The unemployed trombone player Glenn Miller is always broken, chasing his sound to form his band and hocking his instrument in the pawn house to survive. When his friend Chummy MacGregor is hired to play in the band of Ben Pollack, the band-leader listens to one Glenn's composition and invites him to join his band. While traveling to New York, Glenn visits his former girlfriend Helen Berger, in Boulder, Colorado, and asks her to wait for him. Two years later he quits the band and proposes Helen that moves to New York to marry him. After the success of "Moonlight Serenade", Glenn Miller's band becomes worldwide known and Glenn and Helen and their two children have a very comfortable life. Duting the World War II, Glenn enlists in the army and travels to Europe to increase the moral of the allied troops. In the Christmas of 1944, he travels from London to Paris for a concert to be broadcast; however his plane is never found in the tragic flight. Written by
Claudio Carvalho, Rio de Janeiro, Brazil
One of Glenn Miller's trombones is on display at the National Museum of the US Air Force in Dayton, OH, along with other Miller memorabilia. According to the display notes, the Miller estate allowed James Stewart to "play" this trombone in this film. Another trombone and additional memorabilia are displayed at the Glenn Miller Birthplace Museum in Clarinda, IA. See more »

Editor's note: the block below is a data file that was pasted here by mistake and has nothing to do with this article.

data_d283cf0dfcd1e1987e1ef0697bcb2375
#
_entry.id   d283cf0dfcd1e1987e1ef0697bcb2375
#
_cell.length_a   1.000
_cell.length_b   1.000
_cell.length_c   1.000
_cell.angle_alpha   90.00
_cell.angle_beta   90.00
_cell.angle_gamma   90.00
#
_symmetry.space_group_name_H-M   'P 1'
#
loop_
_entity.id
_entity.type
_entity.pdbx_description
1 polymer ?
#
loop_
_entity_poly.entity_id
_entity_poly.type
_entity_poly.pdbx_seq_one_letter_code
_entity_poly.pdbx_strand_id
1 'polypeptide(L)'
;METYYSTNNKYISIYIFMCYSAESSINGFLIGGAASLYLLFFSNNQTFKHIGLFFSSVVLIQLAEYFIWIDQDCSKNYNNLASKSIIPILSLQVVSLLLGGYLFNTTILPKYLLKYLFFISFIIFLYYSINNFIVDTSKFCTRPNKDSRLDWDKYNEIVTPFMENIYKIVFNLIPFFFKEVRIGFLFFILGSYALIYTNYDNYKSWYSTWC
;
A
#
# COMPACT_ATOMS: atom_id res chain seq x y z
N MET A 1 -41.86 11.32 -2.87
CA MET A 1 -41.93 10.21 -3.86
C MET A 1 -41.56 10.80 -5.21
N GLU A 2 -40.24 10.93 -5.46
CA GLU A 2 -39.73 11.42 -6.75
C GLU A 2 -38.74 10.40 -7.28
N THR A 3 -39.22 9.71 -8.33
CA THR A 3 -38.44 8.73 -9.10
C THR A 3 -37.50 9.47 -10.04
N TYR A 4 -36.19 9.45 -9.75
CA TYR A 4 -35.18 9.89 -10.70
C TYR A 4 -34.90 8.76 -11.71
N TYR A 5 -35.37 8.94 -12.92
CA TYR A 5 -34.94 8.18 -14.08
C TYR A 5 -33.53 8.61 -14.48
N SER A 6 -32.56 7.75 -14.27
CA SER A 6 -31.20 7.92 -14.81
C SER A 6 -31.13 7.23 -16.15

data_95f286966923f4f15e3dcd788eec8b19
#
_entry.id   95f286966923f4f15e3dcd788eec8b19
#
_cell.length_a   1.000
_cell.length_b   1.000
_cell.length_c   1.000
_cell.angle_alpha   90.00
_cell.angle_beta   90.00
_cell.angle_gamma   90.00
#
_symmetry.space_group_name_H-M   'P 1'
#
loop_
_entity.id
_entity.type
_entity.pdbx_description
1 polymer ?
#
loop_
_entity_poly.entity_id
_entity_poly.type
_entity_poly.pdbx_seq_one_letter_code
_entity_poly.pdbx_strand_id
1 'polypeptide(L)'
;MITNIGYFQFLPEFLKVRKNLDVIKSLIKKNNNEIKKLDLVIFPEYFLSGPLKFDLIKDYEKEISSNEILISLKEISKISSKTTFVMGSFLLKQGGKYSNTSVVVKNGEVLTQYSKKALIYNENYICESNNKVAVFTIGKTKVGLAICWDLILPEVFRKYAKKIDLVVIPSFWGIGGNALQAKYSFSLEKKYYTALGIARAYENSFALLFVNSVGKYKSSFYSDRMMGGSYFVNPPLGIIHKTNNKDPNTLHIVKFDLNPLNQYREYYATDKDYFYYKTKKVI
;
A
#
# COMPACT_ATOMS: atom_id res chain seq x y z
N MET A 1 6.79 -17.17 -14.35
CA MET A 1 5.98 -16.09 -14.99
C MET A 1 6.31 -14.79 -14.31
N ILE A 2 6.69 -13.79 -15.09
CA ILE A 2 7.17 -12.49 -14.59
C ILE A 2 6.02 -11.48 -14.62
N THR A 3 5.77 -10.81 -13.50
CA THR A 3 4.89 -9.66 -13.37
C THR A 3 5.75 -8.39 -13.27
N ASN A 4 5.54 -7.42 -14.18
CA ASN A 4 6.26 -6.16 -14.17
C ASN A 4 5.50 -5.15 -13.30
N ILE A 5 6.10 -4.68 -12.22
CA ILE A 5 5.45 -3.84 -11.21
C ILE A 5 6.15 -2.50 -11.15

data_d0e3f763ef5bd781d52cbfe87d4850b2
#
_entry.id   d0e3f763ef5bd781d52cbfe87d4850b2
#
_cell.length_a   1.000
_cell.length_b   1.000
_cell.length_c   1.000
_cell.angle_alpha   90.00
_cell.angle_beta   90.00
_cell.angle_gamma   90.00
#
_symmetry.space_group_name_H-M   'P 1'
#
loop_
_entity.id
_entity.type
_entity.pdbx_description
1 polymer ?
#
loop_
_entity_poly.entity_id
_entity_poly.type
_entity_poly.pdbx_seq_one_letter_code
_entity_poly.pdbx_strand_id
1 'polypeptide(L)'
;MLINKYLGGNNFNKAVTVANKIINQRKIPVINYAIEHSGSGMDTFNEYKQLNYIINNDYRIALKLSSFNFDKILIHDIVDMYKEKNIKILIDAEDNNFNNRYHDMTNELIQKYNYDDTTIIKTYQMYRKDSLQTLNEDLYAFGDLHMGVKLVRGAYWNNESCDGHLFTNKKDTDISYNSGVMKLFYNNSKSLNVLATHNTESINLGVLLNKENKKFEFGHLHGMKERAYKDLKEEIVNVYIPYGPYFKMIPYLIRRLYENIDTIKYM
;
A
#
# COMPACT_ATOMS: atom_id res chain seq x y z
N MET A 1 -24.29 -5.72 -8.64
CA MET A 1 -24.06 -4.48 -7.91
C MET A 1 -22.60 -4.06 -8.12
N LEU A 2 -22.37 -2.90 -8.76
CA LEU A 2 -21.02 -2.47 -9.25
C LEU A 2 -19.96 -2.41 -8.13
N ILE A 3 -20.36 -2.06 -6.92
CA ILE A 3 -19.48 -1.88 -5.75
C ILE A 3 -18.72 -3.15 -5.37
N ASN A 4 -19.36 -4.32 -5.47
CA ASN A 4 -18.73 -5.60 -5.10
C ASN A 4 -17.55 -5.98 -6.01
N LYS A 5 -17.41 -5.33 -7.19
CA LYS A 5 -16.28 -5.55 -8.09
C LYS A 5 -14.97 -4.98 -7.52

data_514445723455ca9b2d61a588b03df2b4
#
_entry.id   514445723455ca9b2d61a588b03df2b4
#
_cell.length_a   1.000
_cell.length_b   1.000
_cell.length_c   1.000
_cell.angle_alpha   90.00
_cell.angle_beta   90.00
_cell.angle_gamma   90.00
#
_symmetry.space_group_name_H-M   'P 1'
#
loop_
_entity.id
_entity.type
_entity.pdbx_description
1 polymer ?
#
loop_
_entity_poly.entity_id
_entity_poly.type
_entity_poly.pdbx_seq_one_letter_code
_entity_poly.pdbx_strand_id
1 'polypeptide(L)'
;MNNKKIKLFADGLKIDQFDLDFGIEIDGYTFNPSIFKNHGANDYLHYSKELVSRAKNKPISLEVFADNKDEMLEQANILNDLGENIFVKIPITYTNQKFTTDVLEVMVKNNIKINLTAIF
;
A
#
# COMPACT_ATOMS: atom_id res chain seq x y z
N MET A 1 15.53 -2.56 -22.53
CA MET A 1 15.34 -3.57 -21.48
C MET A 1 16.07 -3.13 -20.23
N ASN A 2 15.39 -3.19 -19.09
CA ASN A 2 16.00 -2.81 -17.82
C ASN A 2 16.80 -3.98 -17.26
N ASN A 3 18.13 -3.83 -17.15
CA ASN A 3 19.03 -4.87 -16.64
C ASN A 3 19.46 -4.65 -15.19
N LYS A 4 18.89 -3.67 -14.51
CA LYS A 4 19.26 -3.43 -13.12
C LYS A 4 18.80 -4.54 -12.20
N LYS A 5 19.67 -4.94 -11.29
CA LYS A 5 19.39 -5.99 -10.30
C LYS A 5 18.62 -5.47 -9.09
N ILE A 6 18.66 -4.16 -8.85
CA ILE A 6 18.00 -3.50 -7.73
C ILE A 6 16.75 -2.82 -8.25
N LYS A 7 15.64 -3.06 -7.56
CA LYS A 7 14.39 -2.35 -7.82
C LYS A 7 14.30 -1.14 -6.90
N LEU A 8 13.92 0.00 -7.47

As the troops are marching on the parade field and Capt. Miller is conducting the band, the background shows different aircraft on static display. One aircraft is a HU-16 Albatross, used for Air and Sea rescue. This aircraft type did not fly until 1949 and was first used in Korea, 5 years after the movie date line takes place. See more »
The Glenn Miller Story is a biographical tribute to a man who is always ranked as one of the great swing bandleaders of the late thirties to middle forties era. It is indeed fortunate that when James Stewart puts a pair of glasses on, he does actually look like the real Glenn Miller. I don't know what Helen Miller looked like, but I'm sure she was as supportive to her husband as June Allyson was to her screen hubby.
The Miller story begins with Stewart and pal Harry Morgan on the road as musicians. Stewart plays a slide trombone and has ideas of how the orchestra should sound as a whole. He spends a lot of time writing arrangements for the entire band. When they're not done right as is graphically shown in a scene when Miller's famous Moonlight Serenade is performed, he decides to form his own band.
He's still looking for that particular sound that he wants his orchestra to have and he chances on it in one of the more interesting scenes in the film. Swing fans when they hear it will recognize it as the genuine Glenn Miller.
One glaring fault for purists though is while the instrumentals are performed nicely, the vocal part of the Miller band is left out of the film. For whatever reason singers, Ray Eberle, Marian Hutton (Betty's sister)and most of all Gordon "Tex" Beneke are not in the film. In fact Chattanooga Choo Choo, Beneke's most famous number, is performed in the film by Frances Langford as herself.
My favorite scene in the film is the nightclub scene in Harlem on the Miller wedding night. June was definitely a patient wife, but hey, if you got a chance to jam with Louis Armstrong, you drop EVERYTHING for that opportunity. Gene Krupa and other top jazz musicians are in that scene with Stewart and Satchmo, making it a real treat for jazz aficionados.
For American music we are indeed fortunate that Glenn Miller succeeded in his quest for the right sound which is so lovingly captured in this film.
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